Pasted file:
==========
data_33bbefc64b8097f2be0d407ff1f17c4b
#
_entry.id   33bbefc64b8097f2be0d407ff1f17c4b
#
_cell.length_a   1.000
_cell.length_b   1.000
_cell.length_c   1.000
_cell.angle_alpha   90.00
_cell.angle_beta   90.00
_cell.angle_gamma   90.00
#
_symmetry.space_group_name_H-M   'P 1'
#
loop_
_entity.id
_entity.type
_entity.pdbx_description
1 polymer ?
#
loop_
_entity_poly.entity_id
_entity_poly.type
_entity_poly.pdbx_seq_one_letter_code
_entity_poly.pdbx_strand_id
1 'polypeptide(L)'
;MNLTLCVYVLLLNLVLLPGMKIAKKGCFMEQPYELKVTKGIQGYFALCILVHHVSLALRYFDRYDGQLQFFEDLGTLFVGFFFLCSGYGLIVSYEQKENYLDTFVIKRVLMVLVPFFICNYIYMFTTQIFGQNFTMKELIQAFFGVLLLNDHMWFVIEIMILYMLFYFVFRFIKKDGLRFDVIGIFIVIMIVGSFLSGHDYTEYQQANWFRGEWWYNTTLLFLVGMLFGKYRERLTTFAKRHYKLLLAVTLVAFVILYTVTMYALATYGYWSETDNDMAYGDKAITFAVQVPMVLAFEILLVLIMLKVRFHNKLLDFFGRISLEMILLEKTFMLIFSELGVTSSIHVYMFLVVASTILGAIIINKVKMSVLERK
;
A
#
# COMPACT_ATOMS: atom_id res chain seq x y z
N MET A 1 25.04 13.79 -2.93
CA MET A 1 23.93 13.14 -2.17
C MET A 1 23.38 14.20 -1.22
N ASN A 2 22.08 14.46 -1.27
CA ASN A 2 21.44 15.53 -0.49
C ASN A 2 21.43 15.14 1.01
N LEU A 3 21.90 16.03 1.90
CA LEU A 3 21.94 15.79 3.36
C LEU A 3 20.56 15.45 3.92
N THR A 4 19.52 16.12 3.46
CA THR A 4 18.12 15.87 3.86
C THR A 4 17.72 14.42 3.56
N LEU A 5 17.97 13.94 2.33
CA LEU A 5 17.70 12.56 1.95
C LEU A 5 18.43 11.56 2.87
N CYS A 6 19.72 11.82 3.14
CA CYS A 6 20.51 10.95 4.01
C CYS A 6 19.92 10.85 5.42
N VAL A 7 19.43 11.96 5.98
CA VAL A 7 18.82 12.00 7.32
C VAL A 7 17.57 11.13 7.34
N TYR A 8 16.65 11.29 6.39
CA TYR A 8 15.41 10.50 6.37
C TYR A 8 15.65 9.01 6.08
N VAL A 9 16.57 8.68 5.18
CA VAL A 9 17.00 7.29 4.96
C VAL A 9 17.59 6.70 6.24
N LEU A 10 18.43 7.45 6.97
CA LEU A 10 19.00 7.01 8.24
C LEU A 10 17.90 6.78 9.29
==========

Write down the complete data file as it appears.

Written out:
data_33bbefc64b8097f2be0d407ff1f17c4b
#
_entry.id   33bbefc64b8097f2be0d407ff1f17c4b
#
_cell.length_a   1.000
_cell.length_b   1.000
_cell.length_c   1.000
_cell.angle_alpha   90.00
_cell.angle_beta   90.00
_cell.angle_gamma   90.00
#
_symmetry.space_group_name_H-M   'P 1'
#
loop_
_entity.id
_entity.type
_entity.pdbx_description
1 polymer ?
#
loop_
_entity_poly.entity_id
_entity_poly.type
_entity_poly.pdbx_seq_one_letter_code
_entity_poly.pdbx_strand_id
1 'polypeptide(L)'
;MNLTLCVYVLLLNLVLLPGMKIAKKGCFMEQPYELKVTKGIQGYFALCILVHHVSLALRYFDRYDGQLQFFEDLGTLFVGFFFLCSGYGLIVSYEQKENYLDTFVIKRVLMVLVPFFICNYIYMFTTQIFGQNFTMKELIQAFFGVLLLNDHMWFVIEIMILYMLFYFVFRFIKKDGLRFDVIGIFIVIMIVGSFLSGHDYTEYQQANWFRGEWWYNTTLLFLVGMLFGKYRERLTTFAKRHYKLLLAVTLVAFVILYTVTMYALATYGYWSETDNDMAYGDKAITFAVQVPMVLAFEILLVLIMLKVRFHNKLLDFFGRISLEMILLEKTFMLIFSELGVTSSIHVYMFLVVASTILGAIIINKVKMSVLERK
;
A
#
# COMPACT_ATOMS: atom_id res chain seq x y z
N MET A 1 25.04 13.79 -2.93
CA MET A 1 23.93 13.14 -2.17
C MET A 1 23.38 14.20 -1.22
N ASN A 2 22.08 14.46 -1.27
CA ASN A 2 21.44 15.53 -0.49
C ASN A 2 21.43 15.14 1.01
N LEU A 3 21.90 16.03 1.90
CA LEU A 3 21.94 15.79 3.36
C LEU A 3 20.56 15.45 3.92
N THR A 4 19.52 16.12 3.46
CA THR A 4 18.12 15.87 3.86
C THR A 4 17.72 14.42 3.56
N LEU A 5 17.97 13.94 2.33
CA LEU A 5 17.70 12.56 1.95
C LEU A 5 18.43 11.56 2.87
N CYS A 6 19.72 11.82 3.14
CA CYS A 6 20.51 10.95 4.01
C CYS A 6 19.92 10.85 5.42
N VAL A 7 19.43 11.96 5.98
CA VAL A 7 18.82 12.00 7.32
C VAL A 7 17.57 11.13 7.34
N TYR A 8 16.65 11.29 6.39
CA TYR A 8 15.41 10.50 6.37
C TYR A 8 15.65 9.01 6.08
N VAL A 9 16.57 8.68 5.18
CA VAL A 9 17.00 7.29 4.96
C VAL A 9 17.59 6.70 6.24
N LEU A 10 18.43 7.45 6.97
CA LEU A 10 19.00 7.01 8.24
C LEU A 10 17.90 6.78 9.29